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Duplicating entire groups of attributes

From: Illustrator CS6 One-on-One: Advanced

Video: Duplicating entire groups of attributes

In this movie I will show you how to duplicate an entire group of strokes or other attributes and then move the original and the duplicate in opposite directions, but equal distances. Now in our case, what we've got is a kind of old-fashioned monorail, which isn't what we want and it really doesn't make any darn sense. So we need to duplicate both the rail and the base plate. So with the path selected, click on the first stroke--the top stroke there in the Appearance panel--and then Shift+Click five strokes down in order to select the entire rail.

Duplicating entire groups of attributes

In this movie I will show you how to duplicate an entire group of strokes or other attributes and then move the original and the duplicate in opposite directions, but equal distances. Now in our case, what we've got is a kind of old-fashioned monorail, which isn't what we want and it really doesn't make any darn sense. So we need to duplicate both the rail and the base plate. So with the path selected, click on the first stroke--the top stroke there in the Appearance panel--and then Shift+Click five strokes down in order to select the entire rail.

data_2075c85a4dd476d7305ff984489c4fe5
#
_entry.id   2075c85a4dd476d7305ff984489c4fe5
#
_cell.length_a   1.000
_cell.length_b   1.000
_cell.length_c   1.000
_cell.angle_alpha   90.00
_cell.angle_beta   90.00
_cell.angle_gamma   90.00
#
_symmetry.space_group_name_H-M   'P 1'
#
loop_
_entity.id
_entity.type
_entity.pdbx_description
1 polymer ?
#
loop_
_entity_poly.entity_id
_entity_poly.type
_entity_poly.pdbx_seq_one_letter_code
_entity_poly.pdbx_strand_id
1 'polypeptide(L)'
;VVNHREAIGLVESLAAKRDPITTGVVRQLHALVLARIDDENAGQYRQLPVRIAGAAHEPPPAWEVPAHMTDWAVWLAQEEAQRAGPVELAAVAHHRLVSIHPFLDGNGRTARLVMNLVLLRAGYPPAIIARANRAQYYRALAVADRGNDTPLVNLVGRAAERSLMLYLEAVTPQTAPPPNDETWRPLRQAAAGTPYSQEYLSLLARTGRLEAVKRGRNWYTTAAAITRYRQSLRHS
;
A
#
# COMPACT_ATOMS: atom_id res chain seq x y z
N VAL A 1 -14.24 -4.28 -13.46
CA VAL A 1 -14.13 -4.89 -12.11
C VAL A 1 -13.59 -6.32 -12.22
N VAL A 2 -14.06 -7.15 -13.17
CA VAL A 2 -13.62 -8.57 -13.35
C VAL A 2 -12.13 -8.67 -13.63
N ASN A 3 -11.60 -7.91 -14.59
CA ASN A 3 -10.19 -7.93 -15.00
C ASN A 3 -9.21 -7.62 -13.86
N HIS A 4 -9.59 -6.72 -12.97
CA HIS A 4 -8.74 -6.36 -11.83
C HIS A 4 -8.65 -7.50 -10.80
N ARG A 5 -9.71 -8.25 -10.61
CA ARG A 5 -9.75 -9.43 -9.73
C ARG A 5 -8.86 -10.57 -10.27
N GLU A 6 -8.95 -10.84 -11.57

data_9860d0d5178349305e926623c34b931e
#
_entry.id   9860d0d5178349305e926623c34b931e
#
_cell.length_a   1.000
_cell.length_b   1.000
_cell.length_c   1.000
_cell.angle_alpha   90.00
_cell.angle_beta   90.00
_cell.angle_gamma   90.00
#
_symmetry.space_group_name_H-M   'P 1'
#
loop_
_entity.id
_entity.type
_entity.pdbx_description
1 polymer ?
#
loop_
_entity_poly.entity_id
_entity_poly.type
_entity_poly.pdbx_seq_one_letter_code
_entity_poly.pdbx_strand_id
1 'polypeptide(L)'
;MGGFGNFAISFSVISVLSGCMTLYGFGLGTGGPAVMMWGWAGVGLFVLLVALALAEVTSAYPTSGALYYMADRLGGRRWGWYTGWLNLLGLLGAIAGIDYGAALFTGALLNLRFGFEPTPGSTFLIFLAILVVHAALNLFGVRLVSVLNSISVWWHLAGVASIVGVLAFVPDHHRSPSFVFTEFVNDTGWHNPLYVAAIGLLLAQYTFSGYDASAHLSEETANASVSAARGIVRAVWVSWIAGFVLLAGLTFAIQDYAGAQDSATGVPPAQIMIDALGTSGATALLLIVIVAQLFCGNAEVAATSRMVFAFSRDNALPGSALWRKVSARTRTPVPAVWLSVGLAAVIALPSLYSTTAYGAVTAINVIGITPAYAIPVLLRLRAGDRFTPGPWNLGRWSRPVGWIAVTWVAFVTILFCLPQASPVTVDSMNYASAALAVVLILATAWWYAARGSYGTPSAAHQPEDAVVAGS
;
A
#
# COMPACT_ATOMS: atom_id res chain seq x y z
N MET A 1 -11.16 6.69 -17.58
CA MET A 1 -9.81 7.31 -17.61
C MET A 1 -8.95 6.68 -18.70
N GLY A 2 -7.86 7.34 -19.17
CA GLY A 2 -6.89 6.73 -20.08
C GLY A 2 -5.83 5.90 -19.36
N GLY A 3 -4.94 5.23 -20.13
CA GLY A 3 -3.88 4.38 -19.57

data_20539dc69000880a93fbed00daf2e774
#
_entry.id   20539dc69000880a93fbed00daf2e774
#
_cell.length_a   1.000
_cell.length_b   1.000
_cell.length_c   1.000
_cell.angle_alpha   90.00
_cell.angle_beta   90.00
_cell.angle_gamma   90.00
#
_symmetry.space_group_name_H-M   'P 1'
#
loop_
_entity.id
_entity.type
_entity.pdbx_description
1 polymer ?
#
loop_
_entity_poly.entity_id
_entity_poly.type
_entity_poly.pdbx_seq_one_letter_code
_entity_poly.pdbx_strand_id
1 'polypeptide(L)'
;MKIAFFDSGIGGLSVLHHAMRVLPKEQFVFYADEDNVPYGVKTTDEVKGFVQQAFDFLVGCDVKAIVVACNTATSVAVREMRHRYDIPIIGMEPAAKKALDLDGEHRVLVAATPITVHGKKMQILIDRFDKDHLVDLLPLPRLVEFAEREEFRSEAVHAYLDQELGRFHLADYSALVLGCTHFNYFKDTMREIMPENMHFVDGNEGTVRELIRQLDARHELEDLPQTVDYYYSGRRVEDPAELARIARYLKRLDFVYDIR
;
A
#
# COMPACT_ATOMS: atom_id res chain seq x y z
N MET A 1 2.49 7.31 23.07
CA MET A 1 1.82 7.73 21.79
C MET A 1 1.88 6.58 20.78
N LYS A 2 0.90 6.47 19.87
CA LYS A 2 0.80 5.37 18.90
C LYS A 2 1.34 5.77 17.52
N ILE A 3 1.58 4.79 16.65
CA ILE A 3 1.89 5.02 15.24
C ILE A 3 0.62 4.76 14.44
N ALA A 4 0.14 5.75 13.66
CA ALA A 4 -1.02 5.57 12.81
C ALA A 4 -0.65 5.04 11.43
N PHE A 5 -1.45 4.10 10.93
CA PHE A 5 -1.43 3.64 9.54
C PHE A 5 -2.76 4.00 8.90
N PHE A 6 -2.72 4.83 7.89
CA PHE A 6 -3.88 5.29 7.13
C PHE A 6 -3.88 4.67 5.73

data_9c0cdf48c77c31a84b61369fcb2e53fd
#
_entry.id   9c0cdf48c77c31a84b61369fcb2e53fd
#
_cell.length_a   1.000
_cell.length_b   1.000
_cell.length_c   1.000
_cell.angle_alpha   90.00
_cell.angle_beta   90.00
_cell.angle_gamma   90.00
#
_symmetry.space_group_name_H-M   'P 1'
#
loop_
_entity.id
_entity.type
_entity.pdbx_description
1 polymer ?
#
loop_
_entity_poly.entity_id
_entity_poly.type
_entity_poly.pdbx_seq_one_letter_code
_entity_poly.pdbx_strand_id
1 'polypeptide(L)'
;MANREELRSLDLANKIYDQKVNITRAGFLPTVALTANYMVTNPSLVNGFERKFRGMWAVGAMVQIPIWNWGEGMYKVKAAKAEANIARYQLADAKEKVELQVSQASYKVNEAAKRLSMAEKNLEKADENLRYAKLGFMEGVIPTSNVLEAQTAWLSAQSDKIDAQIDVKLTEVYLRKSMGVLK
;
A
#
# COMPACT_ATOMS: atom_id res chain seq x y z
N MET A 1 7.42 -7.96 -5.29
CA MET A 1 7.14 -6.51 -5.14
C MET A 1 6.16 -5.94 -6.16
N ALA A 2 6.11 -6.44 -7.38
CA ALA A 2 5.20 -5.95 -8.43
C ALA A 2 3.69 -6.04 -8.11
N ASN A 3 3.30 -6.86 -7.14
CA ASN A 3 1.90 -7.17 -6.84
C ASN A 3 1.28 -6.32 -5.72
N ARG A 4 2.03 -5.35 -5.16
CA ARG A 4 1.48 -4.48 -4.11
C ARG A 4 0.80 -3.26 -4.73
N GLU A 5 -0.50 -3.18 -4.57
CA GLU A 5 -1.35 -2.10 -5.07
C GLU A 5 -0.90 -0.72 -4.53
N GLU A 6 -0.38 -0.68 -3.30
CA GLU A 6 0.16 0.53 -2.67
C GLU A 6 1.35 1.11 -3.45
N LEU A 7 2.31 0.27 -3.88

As you can see Shift+Clicking selects a range of attributes. Then we need to jump over this white cover up layer and select the two base plates strokes. You do that by pressing the Ctrl key here on the PC or the Cmd key on the Mac and clicking to select the nonadjacent strokes. Now at this point there's two ways to duplicate the strokes. One is to drag them and drop them onto the little page icon down here at the bottom of the panel or if you prefer to work with the command, click on the flyout menu icon and then choose Duplicate Item.

Now this is where things get a little confusing, for a couple of reasons. First of all, it looks as if we just duplicated a single stroke, because only one stroke is left selected. But in fact we actually duplicated all seven of them. Also confusing, in my opinion, is where these two strokes have landed. That is, the two base plate strokes have landed in the midst of the original rail. So you need to go ahead and select them and then drag them down the stack underneath one 40-point white cover up stroke.

That'll put them where they need to be. Now, you can see we've got two combinations of 20 and 25 point strokes which represent the base plates. Then we have two combinations of these five strokes that represent the rails. Now we need to move these guys around. In a perfect world, there would be some tool that would allow me to drag strokes to new locations. But such a tool does not exist inside of Illustrator. So instead I'll go ahead and click on this 8-point stroke right here; this is the original rail line. If you twirl it open, you can see there is no Transform effect assigned to it.